Talk UP^ Tucson book review and author profile
Meeting with local community builder Anita Fonte at a local cafe is enlightening and enjoyable. In 2012 Fonte asked Deanna Chevas, Tucson Manager for Local First Arizona, for input on an endeavor she was embarking on to investigate community happiness and prosperity in Tucson. Ultimately Fonte spoke with thirty-two community leaders and members about what these terms mean to them, what the bright spots are in Tucson and what some of the challenges are. In 2013 Fonte put her notes, thoughts and findings together and self-published Talk UP^ Tucson: An Exploration of Community Happiness and Prosperity. This book is meant to be a conversation-starter and a tool to guide group talk about the kind of Tucson residents would like. Fonte has lead group discussions on the topics of happiness and prosperity and encourages folks to use her book and the resources within to lead their own discussions.
Naturally, Chevas shared her perspective that localizing is key to happiness and prosperity. "When we exchange time or money for goods we are having a human interaction. When you buy produce at a farmer's market, for example, you are going to interact with the farmer or a farm worker. You will have an opportunity to appreciate the hard work that brought your salad greens or eggs to you. Happiness comes from gratitude. And, prosperity increases when we keep our transactions with local, independent businesses. More profits stay in the community, rising the tide for all."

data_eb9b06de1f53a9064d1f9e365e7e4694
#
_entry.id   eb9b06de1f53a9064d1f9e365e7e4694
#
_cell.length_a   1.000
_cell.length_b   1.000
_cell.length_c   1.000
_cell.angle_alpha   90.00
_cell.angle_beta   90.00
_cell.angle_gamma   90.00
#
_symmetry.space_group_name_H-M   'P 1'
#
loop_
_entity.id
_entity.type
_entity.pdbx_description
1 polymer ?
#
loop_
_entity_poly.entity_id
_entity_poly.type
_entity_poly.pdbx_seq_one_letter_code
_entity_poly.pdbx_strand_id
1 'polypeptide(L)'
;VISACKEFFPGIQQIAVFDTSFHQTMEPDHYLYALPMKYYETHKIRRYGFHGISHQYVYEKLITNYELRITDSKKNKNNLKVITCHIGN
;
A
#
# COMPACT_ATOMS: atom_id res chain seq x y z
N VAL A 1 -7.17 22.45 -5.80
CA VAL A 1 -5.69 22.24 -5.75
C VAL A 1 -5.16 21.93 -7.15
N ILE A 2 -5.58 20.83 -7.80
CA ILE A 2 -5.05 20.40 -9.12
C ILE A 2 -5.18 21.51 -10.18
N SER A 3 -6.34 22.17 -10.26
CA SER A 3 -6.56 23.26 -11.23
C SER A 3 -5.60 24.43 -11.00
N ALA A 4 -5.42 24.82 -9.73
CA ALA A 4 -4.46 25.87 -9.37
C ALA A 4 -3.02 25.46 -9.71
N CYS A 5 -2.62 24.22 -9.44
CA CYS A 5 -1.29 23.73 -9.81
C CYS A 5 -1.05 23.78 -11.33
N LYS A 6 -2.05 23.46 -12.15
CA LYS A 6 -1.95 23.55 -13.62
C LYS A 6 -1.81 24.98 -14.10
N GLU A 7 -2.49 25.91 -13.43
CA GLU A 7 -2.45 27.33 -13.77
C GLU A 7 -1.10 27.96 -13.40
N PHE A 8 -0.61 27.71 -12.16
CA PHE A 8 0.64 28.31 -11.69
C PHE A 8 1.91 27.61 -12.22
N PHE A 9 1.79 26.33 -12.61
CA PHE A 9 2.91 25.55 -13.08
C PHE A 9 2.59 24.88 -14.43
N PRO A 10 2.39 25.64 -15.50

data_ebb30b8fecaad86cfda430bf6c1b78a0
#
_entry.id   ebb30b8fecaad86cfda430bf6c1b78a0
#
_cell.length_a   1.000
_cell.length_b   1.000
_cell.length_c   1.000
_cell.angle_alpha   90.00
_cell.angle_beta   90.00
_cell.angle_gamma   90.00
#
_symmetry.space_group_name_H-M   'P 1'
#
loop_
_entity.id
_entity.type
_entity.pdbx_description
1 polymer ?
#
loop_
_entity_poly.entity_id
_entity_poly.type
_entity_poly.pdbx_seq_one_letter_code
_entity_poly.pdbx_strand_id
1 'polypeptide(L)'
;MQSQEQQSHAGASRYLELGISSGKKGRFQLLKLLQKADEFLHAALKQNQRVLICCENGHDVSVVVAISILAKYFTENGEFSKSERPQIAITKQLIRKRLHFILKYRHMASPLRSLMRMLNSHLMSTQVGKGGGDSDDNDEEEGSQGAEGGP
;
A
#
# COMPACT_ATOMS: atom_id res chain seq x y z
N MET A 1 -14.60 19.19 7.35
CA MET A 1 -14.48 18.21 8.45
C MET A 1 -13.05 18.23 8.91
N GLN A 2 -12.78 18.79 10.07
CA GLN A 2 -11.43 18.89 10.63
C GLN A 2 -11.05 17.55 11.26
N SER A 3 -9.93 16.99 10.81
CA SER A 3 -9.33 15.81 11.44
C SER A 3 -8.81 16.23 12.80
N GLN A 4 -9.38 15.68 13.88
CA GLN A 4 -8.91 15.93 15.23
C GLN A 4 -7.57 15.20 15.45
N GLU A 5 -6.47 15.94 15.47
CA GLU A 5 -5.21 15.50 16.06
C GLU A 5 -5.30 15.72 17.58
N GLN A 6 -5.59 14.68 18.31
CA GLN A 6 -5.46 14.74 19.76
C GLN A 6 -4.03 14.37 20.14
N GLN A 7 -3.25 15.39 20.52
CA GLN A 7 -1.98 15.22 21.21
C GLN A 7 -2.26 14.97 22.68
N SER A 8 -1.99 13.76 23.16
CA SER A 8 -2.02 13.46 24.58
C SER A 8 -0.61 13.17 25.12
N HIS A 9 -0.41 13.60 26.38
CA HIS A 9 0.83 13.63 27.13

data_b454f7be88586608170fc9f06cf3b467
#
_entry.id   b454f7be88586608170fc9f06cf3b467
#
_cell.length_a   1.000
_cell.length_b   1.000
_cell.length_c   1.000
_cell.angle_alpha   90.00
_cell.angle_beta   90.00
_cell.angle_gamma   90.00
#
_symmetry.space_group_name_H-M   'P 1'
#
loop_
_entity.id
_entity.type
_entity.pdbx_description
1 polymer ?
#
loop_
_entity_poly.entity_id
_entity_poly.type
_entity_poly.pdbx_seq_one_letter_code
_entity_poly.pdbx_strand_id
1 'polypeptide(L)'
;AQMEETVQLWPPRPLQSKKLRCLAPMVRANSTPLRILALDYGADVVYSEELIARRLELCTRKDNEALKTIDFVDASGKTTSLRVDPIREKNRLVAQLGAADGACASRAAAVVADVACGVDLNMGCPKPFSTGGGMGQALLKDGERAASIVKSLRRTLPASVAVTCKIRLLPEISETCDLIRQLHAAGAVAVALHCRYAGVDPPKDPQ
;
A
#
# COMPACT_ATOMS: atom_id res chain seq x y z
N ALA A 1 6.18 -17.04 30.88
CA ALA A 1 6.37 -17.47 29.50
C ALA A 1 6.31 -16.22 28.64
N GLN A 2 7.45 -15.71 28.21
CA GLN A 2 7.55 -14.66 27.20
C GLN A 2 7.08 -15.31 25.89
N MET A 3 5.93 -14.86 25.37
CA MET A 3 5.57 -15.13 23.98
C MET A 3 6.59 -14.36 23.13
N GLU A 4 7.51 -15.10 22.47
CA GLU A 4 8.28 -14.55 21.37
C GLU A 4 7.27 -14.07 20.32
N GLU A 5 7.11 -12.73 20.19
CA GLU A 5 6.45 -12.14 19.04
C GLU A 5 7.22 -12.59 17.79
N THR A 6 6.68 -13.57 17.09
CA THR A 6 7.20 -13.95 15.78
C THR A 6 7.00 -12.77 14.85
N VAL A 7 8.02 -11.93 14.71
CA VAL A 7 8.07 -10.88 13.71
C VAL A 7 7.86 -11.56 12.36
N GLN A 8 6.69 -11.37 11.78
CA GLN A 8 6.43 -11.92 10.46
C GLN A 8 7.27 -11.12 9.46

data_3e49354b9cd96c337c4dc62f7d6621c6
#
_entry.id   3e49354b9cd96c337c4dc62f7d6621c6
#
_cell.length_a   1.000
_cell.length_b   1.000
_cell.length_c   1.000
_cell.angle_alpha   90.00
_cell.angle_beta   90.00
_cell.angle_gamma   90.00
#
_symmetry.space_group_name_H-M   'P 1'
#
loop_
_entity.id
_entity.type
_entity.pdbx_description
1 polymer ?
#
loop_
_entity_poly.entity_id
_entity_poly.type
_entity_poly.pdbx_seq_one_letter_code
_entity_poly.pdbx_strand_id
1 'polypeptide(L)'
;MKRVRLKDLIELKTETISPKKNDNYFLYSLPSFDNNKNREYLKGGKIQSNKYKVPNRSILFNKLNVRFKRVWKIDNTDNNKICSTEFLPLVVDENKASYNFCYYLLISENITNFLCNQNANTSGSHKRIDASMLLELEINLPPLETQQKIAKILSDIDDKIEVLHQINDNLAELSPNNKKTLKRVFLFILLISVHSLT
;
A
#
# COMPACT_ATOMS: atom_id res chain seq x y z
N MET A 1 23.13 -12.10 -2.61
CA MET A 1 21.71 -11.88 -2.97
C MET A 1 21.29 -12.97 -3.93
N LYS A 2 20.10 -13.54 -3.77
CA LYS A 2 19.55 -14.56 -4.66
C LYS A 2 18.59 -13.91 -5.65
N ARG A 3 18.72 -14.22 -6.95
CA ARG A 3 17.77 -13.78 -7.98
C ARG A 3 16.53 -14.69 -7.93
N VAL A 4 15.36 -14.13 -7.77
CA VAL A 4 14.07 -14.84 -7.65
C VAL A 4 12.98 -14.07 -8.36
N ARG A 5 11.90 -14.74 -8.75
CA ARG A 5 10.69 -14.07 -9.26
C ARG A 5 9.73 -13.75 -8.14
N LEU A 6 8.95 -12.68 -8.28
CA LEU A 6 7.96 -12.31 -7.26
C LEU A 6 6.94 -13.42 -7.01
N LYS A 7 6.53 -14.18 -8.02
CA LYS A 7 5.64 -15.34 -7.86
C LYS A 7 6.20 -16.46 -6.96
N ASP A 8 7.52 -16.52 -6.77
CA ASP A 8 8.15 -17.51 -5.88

Fonte says she didn't set out to write a book. What prompted her were the feelings of unhappiness and loss of optimism she experienced after two major public events. First was the passage of Senate Bill 1070, the bill that allows officers of the law to detain anyone who cannot provide proof of being in the United States legally. The other was the tragic shooting at a Congress on Your Corner event hosted by Congresswoman Gabriel Giffords in which six people were killed and Giffords and a dozen others were injured on January 8, 2011.
Having lived in Tucson since 1971 and having earned her PhD from the University of Arizona, Fonte is firmly a Tucsonan and cares about her community. So she decided to get busy investigating community happiness for her own benefit as well as the benefit of her neighbors and fellow Tucsonans. "What could lift Tucson up?" she wondered. "Happiness, prosperity, kindness or something else?" The book highlights local and international examples of research and discussions of happiness as equally important to human existence as economics. Fonte also began to act out in ways she thought might spread happiness. In her neighborhood she began waving to passersby and getting to know neighbors and their dogs. Later she put a basket outside of her house of books and magazines that people were invited to take.
Although Tucson missed the chance to include language about community happiness in its general plan, Fonte hopes her book will spur conversations on the topic and help bring about positive change. She is available to lead discussions for neighborhood groups, organizations, businesses and civic groups. She also encourages folks to lead their own talks and begin to find ways individually and as a community to increase happiness.